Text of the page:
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Vegetarians in Paradise

Vegetarian Books

Each issue the VIP birds endeavor to soar to the highest literary peak to peck out the most unique, informative, and accomplished book or books that contribute to vegetarian enlightenment.

This month we review three children's picture books that focus on vegetarianism.

Click Below for these reviews:


By Karisa Lowe
Illustrated by Edmund Boey

Early Press, 2013
Hardcover, $15.95

Arlo Goes to the Farmers Market Arlo may look like an elephant with large floppy ears and a long nose that resembles a trunk, but he thinks like an intelligent boy who's open to all kinds of adventures. Arlo Goes to the Farmers Market takes young readers on an adventure where they learn about food and how a variety of color in the diet can promote health.

Of course, his mother is a wise woman who encourages him to search for and eat a rainbow of colorful fruits and vegetables. Arlo's mother's influence is evident when Arlo tells one of the farmers that his mother told him "about eating a rainbow of fruits and vegetables every day so he could be healthy and strong."

In Arlo Goes to the Farmers Market Karisa Lowe conveys a simple message that may encourage children's interest in eating fruits and vegetables. Using elephants to tell the story adds a unique dimension to the story, especially when those whimsical elephants are drawn by Edmund Boey. In an era where health professionals stress eating fruit and vegetables, this volume directed at young children becomes a motivator for healthier eating. Parents may want to do a follow up to this book by an actual visit to a farmers' market.

V Is for Vegan:
the ABCs of Being Kind

Written and Illustrated by Ruby Roth

North Atlantic Books, 2013
Hardcover, $12.95

V Is for Vegan Ruby Roth teaches compassion to an audience that's not too young to hear the message. She even dares to use the "V Word" in the title of her latest work. In V Is for Vegan: the ABCs of Being Kind, Roth follows up her successful books directed at pre-schoolers, That's Why We Don't Eat Animals and Vegan Is Love.

In V Is for Vegan, Roth uses amusing childlike drawing, lettering, and simple rhymes to transport her young audience on a journey through the alphabet to explain that animals are our friends and not to be used for food or clothing. She begins the journey with "Aa is for animal-friends, not food. We don't eat our friends, they'd find it quite rude." She concludes the alphabet with "Zz is for zero, no animals harmed. Hooray for the day when they're no longer farmed!"

The book ends with the message: "We've come to the end, but it's just the start! There are many more ways to have heart--do your part."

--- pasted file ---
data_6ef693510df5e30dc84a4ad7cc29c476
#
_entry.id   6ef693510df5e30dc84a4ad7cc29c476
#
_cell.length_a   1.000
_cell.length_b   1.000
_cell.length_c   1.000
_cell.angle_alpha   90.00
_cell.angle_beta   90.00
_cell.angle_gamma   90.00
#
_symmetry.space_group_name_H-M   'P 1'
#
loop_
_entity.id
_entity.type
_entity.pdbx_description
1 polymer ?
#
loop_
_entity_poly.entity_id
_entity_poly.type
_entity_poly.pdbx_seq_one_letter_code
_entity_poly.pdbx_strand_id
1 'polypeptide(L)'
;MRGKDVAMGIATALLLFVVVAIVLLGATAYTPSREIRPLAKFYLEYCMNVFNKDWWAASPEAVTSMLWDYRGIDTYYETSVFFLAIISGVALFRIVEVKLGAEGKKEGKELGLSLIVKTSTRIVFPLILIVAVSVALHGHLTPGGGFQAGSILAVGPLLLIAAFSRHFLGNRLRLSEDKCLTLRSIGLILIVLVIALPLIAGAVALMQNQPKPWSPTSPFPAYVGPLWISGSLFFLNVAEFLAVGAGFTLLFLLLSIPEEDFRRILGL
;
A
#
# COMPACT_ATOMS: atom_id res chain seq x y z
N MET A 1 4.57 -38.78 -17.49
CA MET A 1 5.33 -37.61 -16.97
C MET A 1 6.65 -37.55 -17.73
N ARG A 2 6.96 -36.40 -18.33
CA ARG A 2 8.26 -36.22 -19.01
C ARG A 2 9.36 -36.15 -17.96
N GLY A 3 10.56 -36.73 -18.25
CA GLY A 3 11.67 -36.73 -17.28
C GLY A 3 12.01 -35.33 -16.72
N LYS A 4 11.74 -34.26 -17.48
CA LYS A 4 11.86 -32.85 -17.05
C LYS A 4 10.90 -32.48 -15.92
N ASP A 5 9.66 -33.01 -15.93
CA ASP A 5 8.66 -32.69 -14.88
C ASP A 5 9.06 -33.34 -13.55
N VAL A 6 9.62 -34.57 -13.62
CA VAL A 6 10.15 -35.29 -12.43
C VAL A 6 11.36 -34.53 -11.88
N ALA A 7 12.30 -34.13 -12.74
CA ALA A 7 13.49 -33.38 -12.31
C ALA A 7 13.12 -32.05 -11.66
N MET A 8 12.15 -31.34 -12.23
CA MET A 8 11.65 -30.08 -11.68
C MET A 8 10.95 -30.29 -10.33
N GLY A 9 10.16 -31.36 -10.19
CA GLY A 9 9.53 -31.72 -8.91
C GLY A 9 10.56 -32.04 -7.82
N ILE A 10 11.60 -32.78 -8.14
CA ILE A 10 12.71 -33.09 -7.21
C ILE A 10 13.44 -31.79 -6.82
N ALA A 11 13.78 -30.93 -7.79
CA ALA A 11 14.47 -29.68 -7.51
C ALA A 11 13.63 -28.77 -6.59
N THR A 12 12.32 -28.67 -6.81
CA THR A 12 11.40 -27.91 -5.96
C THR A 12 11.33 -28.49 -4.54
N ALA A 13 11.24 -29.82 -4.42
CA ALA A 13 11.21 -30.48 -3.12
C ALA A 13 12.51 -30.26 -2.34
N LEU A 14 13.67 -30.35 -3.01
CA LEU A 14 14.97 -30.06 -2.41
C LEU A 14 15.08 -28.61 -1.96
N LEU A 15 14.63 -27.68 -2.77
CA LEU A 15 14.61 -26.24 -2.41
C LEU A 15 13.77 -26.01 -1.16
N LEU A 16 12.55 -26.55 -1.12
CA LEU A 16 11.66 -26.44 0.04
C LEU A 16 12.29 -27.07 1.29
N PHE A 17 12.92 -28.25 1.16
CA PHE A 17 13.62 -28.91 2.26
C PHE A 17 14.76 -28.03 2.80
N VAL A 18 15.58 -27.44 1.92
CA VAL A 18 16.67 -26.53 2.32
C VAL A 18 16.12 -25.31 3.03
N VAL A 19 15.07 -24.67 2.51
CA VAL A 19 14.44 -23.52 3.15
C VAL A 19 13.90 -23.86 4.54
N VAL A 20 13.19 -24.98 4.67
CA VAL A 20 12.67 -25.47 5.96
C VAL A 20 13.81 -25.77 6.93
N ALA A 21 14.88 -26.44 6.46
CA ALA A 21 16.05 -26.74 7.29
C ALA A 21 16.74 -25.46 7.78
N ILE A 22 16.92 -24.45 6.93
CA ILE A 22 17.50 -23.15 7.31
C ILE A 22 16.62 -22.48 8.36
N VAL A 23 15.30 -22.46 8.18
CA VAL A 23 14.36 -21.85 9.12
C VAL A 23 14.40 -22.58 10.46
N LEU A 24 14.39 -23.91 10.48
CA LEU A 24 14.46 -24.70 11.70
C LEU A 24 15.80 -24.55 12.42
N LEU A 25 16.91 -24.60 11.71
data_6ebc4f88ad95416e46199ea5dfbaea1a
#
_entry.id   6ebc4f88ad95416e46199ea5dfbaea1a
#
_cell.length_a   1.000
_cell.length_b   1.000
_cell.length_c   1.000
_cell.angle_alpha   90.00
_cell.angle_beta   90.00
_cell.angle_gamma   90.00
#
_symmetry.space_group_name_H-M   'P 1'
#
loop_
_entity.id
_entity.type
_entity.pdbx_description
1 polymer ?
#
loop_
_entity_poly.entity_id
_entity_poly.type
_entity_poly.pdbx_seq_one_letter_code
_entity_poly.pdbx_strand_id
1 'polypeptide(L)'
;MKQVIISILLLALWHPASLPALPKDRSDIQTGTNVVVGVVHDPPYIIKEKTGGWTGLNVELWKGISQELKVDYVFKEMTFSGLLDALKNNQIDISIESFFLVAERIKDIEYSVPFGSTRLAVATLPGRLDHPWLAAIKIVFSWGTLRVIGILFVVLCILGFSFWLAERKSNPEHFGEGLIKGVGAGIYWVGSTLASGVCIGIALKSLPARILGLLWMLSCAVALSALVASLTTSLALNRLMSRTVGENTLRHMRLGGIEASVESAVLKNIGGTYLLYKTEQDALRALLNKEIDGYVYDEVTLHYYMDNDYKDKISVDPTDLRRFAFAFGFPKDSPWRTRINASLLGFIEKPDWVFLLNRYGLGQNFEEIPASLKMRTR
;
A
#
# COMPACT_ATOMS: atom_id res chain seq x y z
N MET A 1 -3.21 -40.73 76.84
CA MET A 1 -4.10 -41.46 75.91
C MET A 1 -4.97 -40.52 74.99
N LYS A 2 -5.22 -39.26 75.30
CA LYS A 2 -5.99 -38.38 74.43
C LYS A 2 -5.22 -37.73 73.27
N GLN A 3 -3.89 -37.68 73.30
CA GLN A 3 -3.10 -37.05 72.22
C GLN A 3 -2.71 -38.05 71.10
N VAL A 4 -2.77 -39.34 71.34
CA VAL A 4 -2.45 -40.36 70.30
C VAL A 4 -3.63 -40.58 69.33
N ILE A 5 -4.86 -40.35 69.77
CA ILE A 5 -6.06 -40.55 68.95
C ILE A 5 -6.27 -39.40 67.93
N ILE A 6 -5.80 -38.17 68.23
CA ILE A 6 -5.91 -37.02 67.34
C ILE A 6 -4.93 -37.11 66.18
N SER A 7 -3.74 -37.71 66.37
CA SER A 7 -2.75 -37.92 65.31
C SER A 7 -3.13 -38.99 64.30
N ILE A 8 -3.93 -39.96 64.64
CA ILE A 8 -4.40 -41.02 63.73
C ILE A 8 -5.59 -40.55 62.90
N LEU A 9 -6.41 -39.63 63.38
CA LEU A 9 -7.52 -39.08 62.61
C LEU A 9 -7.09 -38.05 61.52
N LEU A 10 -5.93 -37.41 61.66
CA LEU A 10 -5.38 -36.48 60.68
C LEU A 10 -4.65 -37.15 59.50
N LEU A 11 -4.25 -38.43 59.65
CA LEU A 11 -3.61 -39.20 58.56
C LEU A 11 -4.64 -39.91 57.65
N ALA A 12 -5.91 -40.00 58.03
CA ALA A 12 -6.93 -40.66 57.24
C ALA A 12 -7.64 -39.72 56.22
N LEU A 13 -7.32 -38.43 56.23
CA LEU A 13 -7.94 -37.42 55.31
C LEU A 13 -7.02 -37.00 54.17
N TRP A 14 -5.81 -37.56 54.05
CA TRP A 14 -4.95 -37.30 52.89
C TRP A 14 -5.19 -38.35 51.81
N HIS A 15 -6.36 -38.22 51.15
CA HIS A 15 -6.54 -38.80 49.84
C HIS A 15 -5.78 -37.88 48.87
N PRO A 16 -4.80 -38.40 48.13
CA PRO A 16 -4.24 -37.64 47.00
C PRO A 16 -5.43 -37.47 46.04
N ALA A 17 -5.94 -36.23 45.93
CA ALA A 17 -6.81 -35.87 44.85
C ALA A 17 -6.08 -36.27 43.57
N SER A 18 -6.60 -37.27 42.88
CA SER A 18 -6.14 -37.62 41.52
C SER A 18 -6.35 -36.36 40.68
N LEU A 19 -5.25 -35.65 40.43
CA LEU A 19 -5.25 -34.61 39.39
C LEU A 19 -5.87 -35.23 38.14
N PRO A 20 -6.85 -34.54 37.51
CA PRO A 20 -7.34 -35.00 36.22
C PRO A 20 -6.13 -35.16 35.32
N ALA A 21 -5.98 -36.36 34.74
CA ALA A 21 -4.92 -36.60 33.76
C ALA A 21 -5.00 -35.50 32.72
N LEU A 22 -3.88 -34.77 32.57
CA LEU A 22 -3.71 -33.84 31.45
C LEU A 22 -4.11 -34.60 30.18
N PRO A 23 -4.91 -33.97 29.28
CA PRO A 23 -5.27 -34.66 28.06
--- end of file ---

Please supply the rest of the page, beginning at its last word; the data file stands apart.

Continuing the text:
Roth does an exemplary job in showing what a vegan eats and does not eat. She also touches on health and environmental issues on a level young children will understand, but the essential message is to show kindness to all living creatures.

Her message on the letter Yy page Is simple, yet profound: "Yy is for you, because your choices matter." Parents raising vegan children will find V Is for Vegan an ideal book to read with their youngsters to share an understanding of vegan values and the benefits of a vegan lifestyle. Adding to the visual appeal of the book is Roth's choice of a hand-letter style for the text. A child taking the first steps in writing can successfully emulate Roth's childlike printing of each letter of the alphabet. This book, along with Roth's other works, belongs in every home with young vegan children.

Linus The Vegetarian T. Rex

Written and Illustrated by Robert Neubecker

Beach Lane Books, 2013
Hardcover, $16.99

Linus The Vegetarian T. Rex Ruth Ann MacKenzie, a young member of the Museum of Natural History, loves to hang out with her friends--the Dinosaurs. Her surprise comes when she visits the museum's new exhibit Cretaceous Surprises.

There she meets a giant Tyrannosaurus rex named Linus who assures her that she won't be his lunch because he is a vegetarian. He does take her on a friendly journey of discovery to show her what he eats--just plants and lots of them. On their journey they encounter other dinosaurs, but he doesn't eat them, even though he's a predator.

Linus does prove his fierceness by opening his mouth wide and emitting a series of very loud roars to scare off two velociraptors menacing both of them. Ruth Ann exclaims, "You're my hero, Linus!"

"I'm just me-a very big, very brave, very VEGETARIAN Tyrannosaurus rex!" he tells her. The two new friends part when she steps through the curtain and back into the museum.

Linus The Vegetarian T. Rex tells pre-school children that large creatures can thrive on a plant-food diet. Ruth Ann is quite content to share Linus' lifestyle. Author/artist Neubecker's cartoon-like colored India-ink drawings to depict Linus and Ruth Ann will surely evoke smiles from readers. Young children find dinosaurs very intriguing and will be entranced by this story that has a dinosaur as one of its principal characters. Besides, some dinosaurs actually were vegetarians.

Click here for past book reviews

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